We’re back in Stehekin this summer, and yes, it has been a while since we’ve written in the blog. Our daily lives here are similar to last year, so there is not a lot new to tell about, but we do finally have our plans laid out for this winter, so we’ll start with that update.
On October 24, we fly to Nicaragua for just over a month. A few entries back we talked about Finca Bona fide, an organic farm on Ometepe Island that impressed us with their restoration work and the community service, training, and education they do in the small town of Balgue. We will begin by volunteering/interning with them for one month. The typical day there consists of doing hard farm work in the mornings, with afternoons free to either relax or do community service—we’ll probably do a mix of the two. Lunches are traditional fare made by locals and dinners are communal efforts shared by us, the interns. If it sounds like a hippie commune, it may have a little of that flavor, but it will hopefully be a learning and cultural experience as well. After our stay at the farm, we’ll have a week to visit some people in Nicaragua, most importantly the community of El Jocote, where we worked last year. Here's a picture of the farm from last year:
On December 3rd, we fly to Ecuador. There, we will work for three months as reserve managers at Las Tangaras, a nature reserve in Mindo, a town sliced cleanly in two by the equator line, just west of the Capitol Quito. Las Tangaras is a small reserve on the edge of a national park in Ecuador famous for its cloud forest biodiversity and world-class birds. The reserve has a small hike-in lodge, a few miles of trails, and some facilities to maintain including a potable water system, a generator, and some gas appliances. Our job is to keep everything in working order, to accommodate visiting guests, and to keep the place supplied with food and fuel. We’ll be the only ones living permanently there. If anyone out there suffers from wanderlust and wants to visit us, we’d love to see you there!
This will be our home for three months at Las Tangaras:
After finishing in Ecuador, we decided to travel through Colombia, since we’ll be so close. So we booked tickets home, flying out of Bogotá, on March 14th.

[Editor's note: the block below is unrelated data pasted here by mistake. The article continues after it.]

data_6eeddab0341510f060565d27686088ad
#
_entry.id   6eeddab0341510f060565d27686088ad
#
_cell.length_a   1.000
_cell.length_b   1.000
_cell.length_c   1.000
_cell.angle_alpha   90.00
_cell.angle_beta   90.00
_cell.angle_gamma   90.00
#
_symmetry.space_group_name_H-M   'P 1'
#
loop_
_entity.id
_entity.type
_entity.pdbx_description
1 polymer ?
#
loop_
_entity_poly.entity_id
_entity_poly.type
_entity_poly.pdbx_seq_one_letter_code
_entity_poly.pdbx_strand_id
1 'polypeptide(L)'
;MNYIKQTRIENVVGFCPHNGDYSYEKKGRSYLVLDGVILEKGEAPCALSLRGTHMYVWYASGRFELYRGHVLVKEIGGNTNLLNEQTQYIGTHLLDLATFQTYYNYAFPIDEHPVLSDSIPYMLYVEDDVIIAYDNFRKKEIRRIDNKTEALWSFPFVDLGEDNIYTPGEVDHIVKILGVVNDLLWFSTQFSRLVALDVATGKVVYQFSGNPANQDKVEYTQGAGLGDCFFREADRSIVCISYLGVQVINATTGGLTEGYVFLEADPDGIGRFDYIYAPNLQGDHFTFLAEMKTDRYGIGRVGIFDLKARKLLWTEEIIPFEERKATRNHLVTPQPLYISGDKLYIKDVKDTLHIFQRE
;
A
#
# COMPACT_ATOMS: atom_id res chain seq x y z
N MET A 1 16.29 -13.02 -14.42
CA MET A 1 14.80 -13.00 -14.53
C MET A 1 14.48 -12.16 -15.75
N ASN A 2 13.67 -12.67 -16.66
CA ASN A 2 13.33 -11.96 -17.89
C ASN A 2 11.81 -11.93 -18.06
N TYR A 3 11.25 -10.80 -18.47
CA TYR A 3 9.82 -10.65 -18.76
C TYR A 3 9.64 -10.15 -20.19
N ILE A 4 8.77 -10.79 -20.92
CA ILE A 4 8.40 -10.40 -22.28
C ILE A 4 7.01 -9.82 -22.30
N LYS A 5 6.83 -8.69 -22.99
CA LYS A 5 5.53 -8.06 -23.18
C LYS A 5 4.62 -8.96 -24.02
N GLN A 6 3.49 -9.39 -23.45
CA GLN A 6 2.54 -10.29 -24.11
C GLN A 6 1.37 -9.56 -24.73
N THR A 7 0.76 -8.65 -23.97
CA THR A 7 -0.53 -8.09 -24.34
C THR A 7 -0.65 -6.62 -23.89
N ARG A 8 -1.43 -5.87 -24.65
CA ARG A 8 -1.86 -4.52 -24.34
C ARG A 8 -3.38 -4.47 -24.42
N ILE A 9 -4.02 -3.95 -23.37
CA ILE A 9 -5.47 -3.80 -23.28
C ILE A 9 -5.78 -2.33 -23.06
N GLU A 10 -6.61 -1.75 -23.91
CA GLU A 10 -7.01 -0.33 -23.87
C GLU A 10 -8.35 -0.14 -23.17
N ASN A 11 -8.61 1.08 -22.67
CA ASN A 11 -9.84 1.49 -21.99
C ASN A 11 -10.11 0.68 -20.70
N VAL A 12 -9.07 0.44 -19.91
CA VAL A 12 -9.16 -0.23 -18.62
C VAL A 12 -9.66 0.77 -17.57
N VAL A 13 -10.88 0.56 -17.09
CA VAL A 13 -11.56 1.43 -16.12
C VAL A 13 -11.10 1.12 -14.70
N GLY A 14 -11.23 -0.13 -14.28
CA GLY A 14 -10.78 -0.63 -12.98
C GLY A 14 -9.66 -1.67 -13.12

After a couple weeks to get our affairs back in order and pay taxes, we’ll head to Bryce Canyon for the month of April, where we will be volunteering as astronomy rangers. We met Bryce’s head “Dark Ranger” at our astronomy conference last year, who has developed a popular astronomy program there, and he invited us to help out for a while during their early season. Then, assuming the feds have not cut our jobs in the North Cascades, we plan on returning to Stehekin for at least one more season.
And what have we been up to this summer? We’re doing the same programs as last year—Kate is doing her geology talks, and Jeff his plants and fire talks. Kate is also developing a program on the Stehekin River, a fascinating but somewhat controversial topic here. And Jeff traded with Kate in developing an astronomy/stargazing program (Kate did one last year). Though not as many as last year, many people have come to visit us, including our mothers, niece Alex and her bf Nathan, Carol and the Rockettes, Jeff and Kristen, Betty whom we met in Nicaragua, my old roommate Jamie, and we have more family members coming in September. We’ve been backpacking on our own and with guests to Horseshoe Basin, North Fork, McAllister Pass, McGregor Mountain, and the Lakeshore Trail. And we’ve been cooking a lot from scratch. Culinary developments include tortillas produced from raw corn according to the traditional method that we shared in an earlier video, and we’re still working on perfecting the art of making peasant-style cheese (cuajada) from fresh cow’s milk.
And here are just a few of the thousands of pictures we took this summer. Here is jeff at his astronomy talk, showing constellations in the Milky Way with the laser sky pointer:
Kate is hanging out on the deck during her informal demonstration about glaciers:
Here's Kate, Alex, and Nate on the Rainbow Creek trail viewpoint:
McAllister Pass trail:
Us with Betty at North Fork:
Us at Horseshoe Basin:
Kate on the Lakeshore trail during a wet start to our hike: